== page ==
skip to main content
OSTI.GOV title logo U.S. Department of Energy
Office of Scientific and Technical Information

Title: Chinook salmon and green sturgeon migrate through San Francisco Estuary despite large distortions in the local magnetic field produced by bridges

Abstract

Empirical evidence exists that some marine animals perceive and orient to local distortions in the earth's main static geomagnetic field. The magnetic fields produced by undersea electric power cables that carry electricity from hydrokinetic energy sources to shore-based power stations may produce similar local distortions in the earth's main field. Concerns exist that animals migrating along the continental shelves might orient to the magnetic field from the cables, and move either inshore or offshore away from their normal path. We studied the effect of the Trans Bay Cable (TBC), an 85-km long, high voltage, direct current (DC) transmission line leading underwater from Pittsburg, CA to San Francisco, CA, on fishes migrating through the San Francisco Estuary. These included Chinook salmon smolts (Oncorhynchus tshawytscha) that migrate downstream through the San Francisco Estuary to the Pacific Ocean and adult green sturgeon (Acipenser medirostris), which migrate upstream from the ocean through the estuary to their spawning habitat in the upper Sacramento River and return to the ocean after spawning occurs. And based on a detailed gradiometer survey, we found that the distortions in the earth's main field produced by bridges across the estuary were much greater than those from the Trans Bay Cable.more » The former anomalies exceeded the latter by an order of magnitude or more. Significant numbers of tagged Chinook salmon smolts migrated past bridges, which produced strong magnetic anomalies, to the Golden Gate Bridge, where they were recorded by dual arrays of acoustic tag-detecting monitors moored in lines across the mouth of the bay. Additionally, adult green sturgeon successfully swam upstream and downstream through the estuary on the way to and from their spawning grounds. Hence, the large anomalies produced by the bridges do not appear to present a strong barrier to the natural seasonal movement patterns of salmonid smolts and adult green sturgeon.« less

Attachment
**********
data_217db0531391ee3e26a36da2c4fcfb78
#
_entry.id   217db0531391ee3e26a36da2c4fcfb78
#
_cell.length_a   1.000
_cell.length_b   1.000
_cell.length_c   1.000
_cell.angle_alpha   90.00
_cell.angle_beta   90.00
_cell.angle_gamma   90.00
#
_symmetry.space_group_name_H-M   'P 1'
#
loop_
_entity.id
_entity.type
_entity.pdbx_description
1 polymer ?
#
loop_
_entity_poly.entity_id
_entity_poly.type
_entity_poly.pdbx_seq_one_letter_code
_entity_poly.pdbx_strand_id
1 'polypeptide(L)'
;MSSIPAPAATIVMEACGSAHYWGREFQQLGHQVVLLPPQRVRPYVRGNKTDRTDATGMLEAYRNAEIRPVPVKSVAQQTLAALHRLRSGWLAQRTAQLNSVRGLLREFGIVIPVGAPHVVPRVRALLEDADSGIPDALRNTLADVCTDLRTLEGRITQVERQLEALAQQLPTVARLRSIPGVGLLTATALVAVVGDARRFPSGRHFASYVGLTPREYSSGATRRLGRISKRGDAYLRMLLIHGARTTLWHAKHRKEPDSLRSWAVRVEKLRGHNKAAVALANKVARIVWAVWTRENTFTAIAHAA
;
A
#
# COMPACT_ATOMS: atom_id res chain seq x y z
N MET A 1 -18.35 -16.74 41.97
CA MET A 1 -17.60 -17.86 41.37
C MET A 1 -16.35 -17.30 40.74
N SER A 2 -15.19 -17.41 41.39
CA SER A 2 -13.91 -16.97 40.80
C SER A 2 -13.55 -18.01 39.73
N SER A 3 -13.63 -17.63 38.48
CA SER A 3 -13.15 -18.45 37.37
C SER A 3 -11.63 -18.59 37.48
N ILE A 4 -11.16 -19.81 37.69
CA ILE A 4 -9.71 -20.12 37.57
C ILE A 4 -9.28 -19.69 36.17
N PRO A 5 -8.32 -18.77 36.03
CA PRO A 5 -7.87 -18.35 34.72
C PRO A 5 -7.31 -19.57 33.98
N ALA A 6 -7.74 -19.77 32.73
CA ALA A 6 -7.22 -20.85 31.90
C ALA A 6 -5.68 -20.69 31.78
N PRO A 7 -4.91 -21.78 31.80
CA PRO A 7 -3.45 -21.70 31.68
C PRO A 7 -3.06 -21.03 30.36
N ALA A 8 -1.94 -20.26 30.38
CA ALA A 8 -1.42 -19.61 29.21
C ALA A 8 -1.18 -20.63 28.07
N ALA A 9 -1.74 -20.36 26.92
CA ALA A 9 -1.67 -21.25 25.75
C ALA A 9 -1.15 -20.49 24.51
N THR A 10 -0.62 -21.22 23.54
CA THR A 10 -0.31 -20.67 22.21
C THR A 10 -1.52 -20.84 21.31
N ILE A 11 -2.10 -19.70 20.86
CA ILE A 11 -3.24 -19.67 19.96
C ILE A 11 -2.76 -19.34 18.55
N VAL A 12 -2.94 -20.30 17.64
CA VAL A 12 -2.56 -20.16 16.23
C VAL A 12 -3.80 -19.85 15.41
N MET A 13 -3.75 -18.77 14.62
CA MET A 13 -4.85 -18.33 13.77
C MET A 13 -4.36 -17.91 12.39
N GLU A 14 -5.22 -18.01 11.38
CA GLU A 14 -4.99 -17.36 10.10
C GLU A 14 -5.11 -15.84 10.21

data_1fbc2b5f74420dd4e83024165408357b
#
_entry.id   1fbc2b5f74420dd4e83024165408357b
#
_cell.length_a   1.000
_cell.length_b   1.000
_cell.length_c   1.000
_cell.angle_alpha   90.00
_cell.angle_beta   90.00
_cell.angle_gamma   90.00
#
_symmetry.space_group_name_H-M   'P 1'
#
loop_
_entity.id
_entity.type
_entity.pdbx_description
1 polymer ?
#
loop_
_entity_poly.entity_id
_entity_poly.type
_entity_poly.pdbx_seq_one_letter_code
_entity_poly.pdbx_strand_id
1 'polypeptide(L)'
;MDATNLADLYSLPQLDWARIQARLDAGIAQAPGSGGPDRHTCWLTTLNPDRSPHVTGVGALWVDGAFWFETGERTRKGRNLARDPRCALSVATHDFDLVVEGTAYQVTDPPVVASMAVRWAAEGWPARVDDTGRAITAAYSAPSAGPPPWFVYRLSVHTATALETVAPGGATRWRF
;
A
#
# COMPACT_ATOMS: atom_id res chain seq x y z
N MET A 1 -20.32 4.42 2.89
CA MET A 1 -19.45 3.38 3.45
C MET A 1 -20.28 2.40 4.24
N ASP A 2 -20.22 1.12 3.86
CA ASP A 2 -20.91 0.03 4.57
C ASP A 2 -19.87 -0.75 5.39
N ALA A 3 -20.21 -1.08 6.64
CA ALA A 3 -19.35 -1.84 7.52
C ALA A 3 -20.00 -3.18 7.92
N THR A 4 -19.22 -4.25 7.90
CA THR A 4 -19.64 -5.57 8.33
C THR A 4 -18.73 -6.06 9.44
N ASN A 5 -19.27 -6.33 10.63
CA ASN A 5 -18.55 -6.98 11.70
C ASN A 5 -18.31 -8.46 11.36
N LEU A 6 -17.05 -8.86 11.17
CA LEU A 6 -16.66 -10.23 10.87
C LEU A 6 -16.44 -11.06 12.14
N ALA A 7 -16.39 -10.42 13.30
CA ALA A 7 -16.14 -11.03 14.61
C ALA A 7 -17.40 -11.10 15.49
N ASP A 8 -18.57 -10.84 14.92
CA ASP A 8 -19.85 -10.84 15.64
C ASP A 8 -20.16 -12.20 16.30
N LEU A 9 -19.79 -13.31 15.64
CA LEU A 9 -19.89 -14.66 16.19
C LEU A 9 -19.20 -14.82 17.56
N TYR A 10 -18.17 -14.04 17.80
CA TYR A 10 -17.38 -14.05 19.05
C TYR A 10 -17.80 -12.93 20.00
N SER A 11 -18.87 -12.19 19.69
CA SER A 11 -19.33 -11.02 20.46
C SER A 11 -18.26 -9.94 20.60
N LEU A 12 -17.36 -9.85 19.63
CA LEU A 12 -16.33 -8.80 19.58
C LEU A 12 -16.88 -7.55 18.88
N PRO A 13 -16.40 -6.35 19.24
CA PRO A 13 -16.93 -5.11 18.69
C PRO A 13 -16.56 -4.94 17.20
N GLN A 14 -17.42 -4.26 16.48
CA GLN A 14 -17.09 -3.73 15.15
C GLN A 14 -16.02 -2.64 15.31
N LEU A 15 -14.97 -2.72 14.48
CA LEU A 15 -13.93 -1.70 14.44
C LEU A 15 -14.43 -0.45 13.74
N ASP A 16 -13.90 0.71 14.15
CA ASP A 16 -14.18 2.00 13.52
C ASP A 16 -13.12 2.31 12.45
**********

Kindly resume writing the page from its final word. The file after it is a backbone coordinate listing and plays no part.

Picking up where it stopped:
Authors:
ORCiD logo [1];  [1];  [2];  [3]
  1. Univ. of California, Davis, CA (United States). Dept. of Fish, Wildlife and Conservation Biology
  2. Electric Power Research Inst. (EPRI), Palo Alto, CA (United States)
  3. Virginia Commonwealth Univ., Richmond, VA (United States)
Publication Date:
Research Org.:
Electric Power Research Institute, Inc., Palo Alto, CA (United States)
Sponsoring Org.:
USDOE Office of Energy Efficiency and Renewable Energy (EERE)
OSTI Identifier:
1361120
Alternate Identifier(s):
OSTI ID: 1374975
Grant/Contract Number:
EE0006382
Resource Type:
Journal Article: Published Article
Journal Name:
PLoS ONE
Additional Journal Information:
Journal Volume: 12; Journal Issue: 6; Journal ID: ISSN 1932-6203
Publisher:
Public Library of Science
Country of Publication:
United States
Language:
English
Subject:
59 BASIC BIOLOGICAL SCIENCES; 60 APPLIED LIFE SCIENCES

Citation Formats